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Gregory Asmolov started his career as a journalist. He has worked as a Middle East correspondent for Russian newspapers Kommersant and Novaya Gazeta, and served as a news editor and security analyst for Israeli TV. Later, he has consulted on media development and social media projects for The World Bank and Internews Network. He also served as a contributing editor of RuNet Echo, a project of Global Voices Online analyzing the Russian Internet. In 2010 Gregory Asmolov co-founded a “Help Map” – a crowdsourcing platform used to coordinate assistance to victims of wildfires in Russia. The project received a number of national and International prizes including Russian National Internet Award.

Asmolov served as a visiting lecturer at Media and Communication department at the Higher School of Economics (Moscow), conducted research as a visiting scholar at the Annenberg School for Communication at University of Pennsylvania, and worked as a research assistant at the Berkman Center for Internet and Society, Harvard University. He holds a BA in Communication and International Affairs from the Hebrew University in Jerusalem, an MA in Global Communication from George Washington University, and PhD in Media and Communications from the London School of Economics and Political Science (LSE).


My work focuses on how information technologies, specifically social media and crowdsourcing platforms, constitute the role of individual users and crowds in crisis situations. Whereas my PhD thesis “Subject, Crowd and the Governance of Activity: the Role of Digital Tools in Emergency Response”examined how Information Communication Technologies (ICTs) mediate different modes of the relationship between individuals and the state in natural disasters, my present research investigates this very relationship in the context of warfare. My current project titled “Participatory Warfare: the Role of ICTs in Modern Conflicts” explores how ICTs change the everyday lives of users who are remote from a zone of conflict, and how ICTs contribute to the participation of their users in warfare. The project seeks to contribute to understanding the role of digital mediation in the relationship between users and conflicts, and to build a detailed picture of the forms of civic engagement in modern warfare. In order to investigate whether and how social networks foster the convergence of everyday life and warfare, and how digitally mediated practices contribute to citizen engagement in conflicts I focus primarily on the conflict between Russia and Ukraine.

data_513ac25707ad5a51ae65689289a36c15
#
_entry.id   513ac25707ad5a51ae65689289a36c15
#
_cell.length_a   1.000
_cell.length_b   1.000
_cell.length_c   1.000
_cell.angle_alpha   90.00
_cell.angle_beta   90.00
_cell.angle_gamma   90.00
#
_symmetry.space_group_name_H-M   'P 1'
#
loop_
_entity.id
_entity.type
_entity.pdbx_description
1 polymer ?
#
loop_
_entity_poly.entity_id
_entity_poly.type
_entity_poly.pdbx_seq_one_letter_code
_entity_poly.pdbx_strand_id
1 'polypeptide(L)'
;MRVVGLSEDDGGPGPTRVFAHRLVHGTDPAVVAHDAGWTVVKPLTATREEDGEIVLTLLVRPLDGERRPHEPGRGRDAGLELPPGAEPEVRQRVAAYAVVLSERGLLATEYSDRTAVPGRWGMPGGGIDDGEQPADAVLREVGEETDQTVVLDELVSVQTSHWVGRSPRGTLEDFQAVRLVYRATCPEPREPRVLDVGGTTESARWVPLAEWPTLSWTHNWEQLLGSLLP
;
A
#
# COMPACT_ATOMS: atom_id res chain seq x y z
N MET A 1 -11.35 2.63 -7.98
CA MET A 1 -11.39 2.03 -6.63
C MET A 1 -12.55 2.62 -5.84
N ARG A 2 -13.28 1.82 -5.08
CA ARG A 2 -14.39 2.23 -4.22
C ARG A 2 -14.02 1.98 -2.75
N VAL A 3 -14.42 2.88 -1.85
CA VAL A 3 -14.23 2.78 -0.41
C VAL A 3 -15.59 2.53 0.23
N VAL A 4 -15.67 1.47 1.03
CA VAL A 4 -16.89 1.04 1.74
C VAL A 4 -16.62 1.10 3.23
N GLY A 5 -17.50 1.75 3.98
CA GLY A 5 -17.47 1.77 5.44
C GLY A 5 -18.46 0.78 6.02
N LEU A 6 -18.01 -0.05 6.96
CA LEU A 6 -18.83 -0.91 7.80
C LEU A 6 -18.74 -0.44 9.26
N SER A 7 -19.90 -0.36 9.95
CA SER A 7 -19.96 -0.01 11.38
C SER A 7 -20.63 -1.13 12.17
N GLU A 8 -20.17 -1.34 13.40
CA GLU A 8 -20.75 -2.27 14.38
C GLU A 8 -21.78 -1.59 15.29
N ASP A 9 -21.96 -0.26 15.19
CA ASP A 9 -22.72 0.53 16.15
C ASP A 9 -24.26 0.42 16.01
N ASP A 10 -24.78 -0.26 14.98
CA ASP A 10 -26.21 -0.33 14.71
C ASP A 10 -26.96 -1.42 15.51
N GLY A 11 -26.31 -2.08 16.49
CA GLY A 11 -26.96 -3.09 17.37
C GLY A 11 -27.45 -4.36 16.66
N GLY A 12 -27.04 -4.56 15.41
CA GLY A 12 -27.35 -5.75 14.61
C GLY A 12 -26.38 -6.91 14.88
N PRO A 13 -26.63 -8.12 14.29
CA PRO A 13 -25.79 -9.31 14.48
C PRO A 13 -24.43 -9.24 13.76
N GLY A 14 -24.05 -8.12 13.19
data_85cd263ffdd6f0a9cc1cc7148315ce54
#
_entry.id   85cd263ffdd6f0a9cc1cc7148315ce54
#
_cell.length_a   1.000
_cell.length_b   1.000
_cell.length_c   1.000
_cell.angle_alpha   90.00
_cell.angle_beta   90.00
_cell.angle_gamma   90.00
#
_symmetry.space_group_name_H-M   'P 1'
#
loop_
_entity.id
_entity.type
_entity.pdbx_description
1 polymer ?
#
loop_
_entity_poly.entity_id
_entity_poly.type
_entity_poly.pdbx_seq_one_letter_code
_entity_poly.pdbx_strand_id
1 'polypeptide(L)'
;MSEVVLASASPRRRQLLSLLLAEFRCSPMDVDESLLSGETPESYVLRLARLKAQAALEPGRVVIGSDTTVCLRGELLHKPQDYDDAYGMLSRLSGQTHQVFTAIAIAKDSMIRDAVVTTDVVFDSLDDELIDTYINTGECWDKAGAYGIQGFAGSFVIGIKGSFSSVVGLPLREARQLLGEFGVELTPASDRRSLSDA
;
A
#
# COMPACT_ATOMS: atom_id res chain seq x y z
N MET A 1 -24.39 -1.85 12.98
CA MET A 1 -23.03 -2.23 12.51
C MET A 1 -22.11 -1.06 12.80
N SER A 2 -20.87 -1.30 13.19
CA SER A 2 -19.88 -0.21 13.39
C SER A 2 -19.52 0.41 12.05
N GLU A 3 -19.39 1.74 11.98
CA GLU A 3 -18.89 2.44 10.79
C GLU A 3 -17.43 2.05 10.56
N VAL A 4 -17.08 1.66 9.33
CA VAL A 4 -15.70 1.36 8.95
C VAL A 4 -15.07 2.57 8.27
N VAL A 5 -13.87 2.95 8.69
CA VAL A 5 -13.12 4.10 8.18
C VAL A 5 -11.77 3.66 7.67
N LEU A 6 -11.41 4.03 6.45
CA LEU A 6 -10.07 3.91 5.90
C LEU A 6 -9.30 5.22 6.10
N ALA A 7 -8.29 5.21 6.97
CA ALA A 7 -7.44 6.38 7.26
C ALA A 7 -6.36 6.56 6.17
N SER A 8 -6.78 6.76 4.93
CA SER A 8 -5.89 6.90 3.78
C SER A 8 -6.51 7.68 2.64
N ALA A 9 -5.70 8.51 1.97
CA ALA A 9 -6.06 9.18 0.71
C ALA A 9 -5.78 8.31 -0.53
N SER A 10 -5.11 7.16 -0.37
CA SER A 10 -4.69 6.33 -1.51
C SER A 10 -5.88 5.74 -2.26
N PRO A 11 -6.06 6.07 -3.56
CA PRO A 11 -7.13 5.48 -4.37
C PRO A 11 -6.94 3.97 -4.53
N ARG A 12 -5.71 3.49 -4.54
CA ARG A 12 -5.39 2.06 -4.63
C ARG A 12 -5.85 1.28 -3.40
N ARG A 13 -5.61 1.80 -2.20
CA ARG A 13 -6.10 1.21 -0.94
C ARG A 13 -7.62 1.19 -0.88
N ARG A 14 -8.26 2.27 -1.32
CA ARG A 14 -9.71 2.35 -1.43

My additional research interests include Internet regulation in Russia, the role of ICTs in areas of limited statehood, and the role of digital networks in the emergence of alternative socio-political spaces. I am particular interested in exploring the tension between the Internet as an alternative socio-political space and the sovereignization of the online space by state actors.

Selected Publications

Journal articles

Asmolov, G. (2018). The Disconnective Power of Disinformation Campaigns, Journal of International Affairs, Vol. 71, No. 1.5, pp. 69-76.

Asmolov, G. & Kolozaridi, P. (2017). “The Imaginaries of RuNet: the Change of the Elites and the Construction of Online Space”, Russian Politics, 2, pp. 54-79. Available at:

Asmolov, G. (2015). “Vertical Crowdsourcing in Russia: Balancing Governance of Crowds and State–Citizen Partnership in Emergency Situations”, Policy & Internet, 7:3, pp. 292-318, DOI: 10.1002/poi3.96 Available at:

Asmolov, G. (2015). ‘Crowdsourcing and the folksonomy of emergency response: The construction of a mediated subject’, Interactions: Studies in Communication & Culture, 6: 2, pp. 155–178, DOI: 10.1386/iscc.6.2.155_1 Available at:

Livingston S. and G. Asmolov, (2010).  “Networks and the Future of Foreign Affairs Reporting”, Journalism Studies, 11: 5, Routledge, pp. 745 — 760. Available at: